But intrinsically what I want at Katha is for children to progress from collecting data and information to gaining knowledge and hopefully gaining wisdom, eventually. Wisdom is something you can’t hand over to a child, so we try not to be preachy and moral in their face but package the stories in a fun way. We are working on a series on Faith. And it has nothing to do with the religion or God per se. It’s more about Advaita, the unilateral ultimate being, the God within. So we are working on the great offerings of Kabir and Rahim, Avvaiyar and Lal Ded, and the Bhakti Poets, the teachings of His Holiness Dalai Lama and Mother Teresa, and some of our best contemporary wordsmiths. We have this beautiful book coming out on Rahim’s Doha. I want to give children what they could forget but something that will definitely come back to them later in life. I want to help them strengthen their conscience which can tell them right from wrong. Because from all the exposures that children have today from media to social media to their role models like movie stars, they have nothing that strengthens that inner voice for them. Faith will do that. I always believed that India’s plurality is the biggest strength we have. How do we let our children celebrate that diversity even in these divisive times? So, that is our one focus, other than that I feel that we haven’t done much for our rural children. There’s a lot of scope for the oral tradition of knowledge transfer and storytelling. We have been so urban that we haven’t paid much attention to our farmers or weavers or fisher-folk. We must learn to work for both the Haves and the Have-nots. Then finally, at the risk of being called saffronised which I am not, I truly believe that we need to go back to our heritage, our ancient knowledge. America is only 200 years old but we have a written and recorded history of 3000 years and more. We must bring back Prakrit poets or a Kalidasa. I feel if you love nature, you must read Kalidasa. We can bring in an English translation maybe. We owe it to our children and youth to make them know Kalidasa if they know Shakespeare already. We have to make them proud of our lineage and our heritage and not disregard our rich past. So yes, these are the projects I am very excited about at Katha right now.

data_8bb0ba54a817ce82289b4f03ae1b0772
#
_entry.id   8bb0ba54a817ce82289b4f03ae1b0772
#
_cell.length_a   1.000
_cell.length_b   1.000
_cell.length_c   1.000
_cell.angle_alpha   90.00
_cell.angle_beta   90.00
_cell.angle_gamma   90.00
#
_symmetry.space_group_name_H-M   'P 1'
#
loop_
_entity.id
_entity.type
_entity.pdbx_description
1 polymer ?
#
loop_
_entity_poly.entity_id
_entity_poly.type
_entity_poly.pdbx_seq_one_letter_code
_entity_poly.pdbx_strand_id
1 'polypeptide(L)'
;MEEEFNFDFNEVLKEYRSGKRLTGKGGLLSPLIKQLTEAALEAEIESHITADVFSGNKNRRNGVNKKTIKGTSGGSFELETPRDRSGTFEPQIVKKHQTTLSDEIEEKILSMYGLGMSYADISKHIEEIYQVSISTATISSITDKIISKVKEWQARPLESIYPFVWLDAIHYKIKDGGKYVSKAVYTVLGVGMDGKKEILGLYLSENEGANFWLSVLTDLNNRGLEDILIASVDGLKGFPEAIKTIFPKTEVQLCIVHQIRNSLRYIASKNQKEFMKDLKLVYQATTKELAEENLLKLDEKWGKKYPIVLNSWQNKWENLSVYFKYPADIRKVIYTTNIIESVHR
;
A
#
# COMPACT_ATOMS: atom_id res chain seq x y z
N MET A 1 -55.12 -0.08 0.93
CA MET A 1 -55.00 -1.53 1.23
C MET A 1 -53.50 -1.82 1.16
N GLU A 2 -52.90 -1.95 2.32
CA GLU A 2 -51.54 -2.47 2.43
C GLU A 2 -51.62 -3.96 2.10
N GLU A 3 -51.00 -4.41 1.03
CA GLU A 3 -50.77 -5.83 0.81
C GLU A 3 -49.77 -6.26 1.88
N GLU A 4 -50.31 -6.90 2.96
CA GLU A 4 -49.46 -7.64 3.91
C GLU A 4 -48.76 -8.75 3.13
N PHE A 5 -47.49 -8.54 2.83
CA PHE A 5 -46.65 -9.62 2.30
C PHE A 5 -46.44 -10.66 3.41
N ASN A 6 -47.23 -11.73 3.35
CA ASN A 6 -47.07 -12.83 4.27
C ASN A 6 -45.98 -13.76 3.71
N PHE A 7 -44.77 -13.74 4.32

Anupama: That’s amazing and exciting Ma’am and we are so looking forward to all these projects of Katha. Before we sign off, I have one last question. For the children who are interested in creative writing, at BTB or otherwise, what pointers would you like to give them? Particularly about how they can own their expressions and not be boxed in their heads.
Geeta: I think, they should feed their imagination a lot. Be observant and have an open mind. Read a lot, really a LOT! If they have an idea that they have read about before, they shouldn’t write about it. Be original, that will take you far and thirdly, be patient with your writing. Once you are done, read it and re-read it a couple of times more. Be self-critical, edit it. That will polish your craft.
Anupama: Absolutely, I feel this is great advice, not just for children but for us adult writers as well. Thank you so much for taking out time from your hectic schedule and talking to us. It was so enriching and enlightening to listen to you.
Geeta: Thank you Anupama. It was my pleasure completely.
// This post has been written by Writer & Editor, Deepti Sharma //